How To Dress For Business Casual

Career & Workplace

how to dress for business casual
One of the more flexible definitions in office wear is “business casual”. This is because there are so many variables in acceptable clothing for an office environment. So, how do you decide what the new workplace will define as “business casual” when you are told to show up for your new job? It really depends on where you work, and who you work with.

  • Pay attention to how people in the office are dressed when you come in for your interview.
  • Aim high…you can take off a tie or jacket but it’s harder to amp up your professional look in flip flops. (By the way, flip flops are generally not considered office wear. Really!)
  • Wear your interview outfit the first day and ask for the dress code. Many businesses will hand that out with the paperwork to be filled out in training. Some establishments have a more casual dress code for the summer, some have “Casual Fridays,” and it’s better to see it explained in writing/pictures if possible.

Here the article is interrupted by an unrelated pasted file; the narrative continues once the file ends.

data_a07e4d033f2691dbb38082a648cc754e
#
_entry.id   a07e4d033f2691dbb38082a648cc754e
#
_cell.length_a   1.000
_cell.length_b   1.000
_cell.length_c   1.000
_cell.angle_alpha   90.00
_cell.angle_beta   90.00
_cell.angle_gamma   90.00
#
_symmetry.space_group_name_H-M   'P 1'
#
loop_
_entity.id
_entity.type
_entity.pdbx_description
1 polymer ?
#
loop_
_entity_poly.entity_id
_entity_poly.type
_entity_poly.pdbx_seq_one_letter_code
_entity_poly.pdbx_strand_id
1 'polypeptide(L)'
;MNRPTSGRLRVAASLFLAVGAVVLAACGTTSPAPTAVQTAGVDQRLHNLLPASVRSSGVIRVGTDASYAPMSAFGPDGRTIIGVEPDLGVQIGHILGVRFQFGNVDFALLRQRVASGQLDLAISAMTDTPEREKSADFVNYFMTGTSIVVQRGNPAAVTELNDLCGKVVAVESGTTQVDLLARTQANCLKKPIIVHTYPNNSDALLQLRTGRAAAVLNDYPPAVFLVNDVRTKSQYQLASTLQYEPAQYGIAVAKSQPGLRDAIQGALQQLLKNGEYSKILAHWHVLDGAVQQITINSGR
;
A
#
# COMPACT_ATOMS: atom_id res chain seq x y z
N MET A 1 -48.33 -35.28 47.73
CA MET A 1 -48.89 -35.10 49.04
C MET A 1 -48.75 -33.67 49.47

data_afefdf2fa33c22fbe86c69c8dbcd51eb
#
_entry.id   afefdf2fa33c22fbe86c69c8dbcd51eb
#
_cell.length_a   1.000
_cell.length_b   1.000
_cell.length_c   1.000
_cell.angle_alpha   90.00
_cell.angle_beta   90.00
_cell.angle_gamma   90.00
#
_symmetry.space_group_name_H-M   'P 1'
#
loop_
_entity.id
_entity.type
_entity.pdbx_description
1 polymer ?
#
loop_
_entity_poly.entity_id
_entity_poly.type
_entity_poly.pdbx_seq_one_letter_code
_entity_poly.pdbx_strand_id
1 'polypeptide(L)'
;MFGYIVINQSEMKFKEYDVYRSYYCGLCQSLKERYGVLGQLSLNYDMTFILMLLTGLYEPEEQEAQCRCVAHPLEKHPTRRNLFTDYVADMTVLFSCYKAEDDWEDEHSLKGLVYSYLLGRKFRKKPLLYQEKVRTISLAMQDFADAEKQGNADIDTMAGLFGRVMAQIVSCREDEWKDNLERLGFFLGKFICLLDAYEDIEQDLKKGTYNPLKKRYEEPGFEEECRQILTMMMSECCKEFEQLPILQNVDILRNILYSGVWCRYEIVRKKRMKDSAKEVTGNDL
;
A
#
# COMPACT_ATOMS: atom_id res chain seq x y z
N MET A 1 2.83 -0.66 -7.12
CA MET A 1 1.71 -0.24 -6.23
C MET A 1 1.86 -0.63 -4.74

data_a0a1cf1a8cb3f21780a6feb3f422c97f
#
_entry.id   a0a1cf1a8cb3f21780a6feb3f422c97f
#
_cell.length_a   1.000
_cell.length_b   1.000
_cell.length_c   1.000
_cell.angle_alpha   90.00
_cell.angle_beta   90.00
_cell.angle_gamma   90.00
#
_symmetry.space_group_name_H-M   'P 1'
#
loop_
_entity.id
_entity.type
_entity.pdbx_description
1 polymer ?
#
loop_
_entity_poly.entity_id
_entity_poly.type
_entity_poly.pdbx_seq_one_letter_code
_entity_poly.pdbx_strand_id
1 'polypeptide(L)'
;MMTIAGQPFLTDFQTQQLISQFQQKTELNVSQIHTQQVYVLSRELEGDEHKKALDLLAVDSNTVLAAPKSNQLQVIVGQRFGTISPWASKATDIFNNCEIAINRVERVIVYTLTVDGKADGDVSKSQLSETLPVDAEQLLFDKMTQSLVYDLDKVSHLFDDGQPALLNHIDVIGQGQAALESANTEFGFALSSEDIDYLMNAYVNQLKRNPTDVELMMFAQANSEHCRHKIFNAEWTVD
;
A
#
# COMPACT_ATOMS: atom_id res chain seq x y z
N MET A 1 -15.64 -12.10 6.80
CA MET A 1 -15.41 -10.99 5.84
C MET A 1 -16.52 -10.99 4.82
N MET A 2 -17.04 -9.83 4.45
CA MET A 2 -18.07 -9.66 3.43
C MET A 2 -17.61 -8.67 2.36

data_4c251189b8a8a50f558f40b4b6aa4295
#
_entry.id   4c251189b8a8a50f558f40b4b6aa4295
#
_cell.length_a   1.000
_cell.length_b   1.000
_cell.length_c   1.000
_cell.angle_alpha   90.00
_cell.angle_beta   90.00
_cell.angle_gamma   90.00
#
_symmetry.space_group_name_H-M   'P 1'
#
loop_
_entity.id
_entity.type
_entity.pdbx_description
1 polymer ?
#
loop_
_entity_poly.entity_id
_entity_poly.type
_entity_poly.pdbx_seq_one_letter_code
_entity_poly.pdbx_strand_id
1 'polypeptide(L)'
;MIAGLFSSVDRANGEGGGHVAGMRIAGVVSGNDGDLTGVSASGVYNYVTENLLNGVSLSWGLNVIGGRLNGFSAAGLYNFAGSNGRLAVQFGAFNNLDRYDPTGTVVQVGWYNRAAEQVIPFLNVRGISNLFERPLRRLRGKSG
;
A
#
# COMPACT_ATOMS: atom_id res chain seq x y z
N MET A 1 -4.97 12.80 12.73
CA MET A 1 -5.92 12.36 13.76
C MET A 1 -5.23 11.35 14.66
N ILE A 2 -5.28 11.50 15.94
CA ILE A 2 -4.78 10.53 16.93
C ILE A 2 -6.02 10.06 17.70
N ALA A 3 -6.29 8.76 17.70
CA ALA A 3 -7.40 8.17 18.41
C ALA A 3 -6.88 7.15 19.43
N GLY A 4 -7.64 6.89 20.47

• Projecting a professional image┬áis never a bad idea. Dress for the job you hope to get promoted to someday.
  • Invest in good quality basics like solid-colored pants, skirts, and jackets. These can be mixed up with several shirts to get a week’s worth of outfits that will be acceptable anywhere. Add the jacket to create a suit for special occasions. Don’t forget good shoes!
  • If you are just entering the job market, ask for advice on your wardrobe. Many of the things you already have may work just fine when mixed with those basics.
  • It’s OK to add your personality into your office wear, but go slow and pay attention to your environment. That means one touch of individuality per outfit until you know what is expected.
  • Know the regional quirks. Cowboy boots in Fort Worth, Texas are part of a formal outfit, but not in Philadelphia.

The majority of jobs are not paying you to express yourself; they are paying you to represent their company. It isn’t hard to go conservative for a bit to get the feel of what your new position’s “business casual” attire actually entails, if you keep that in mind.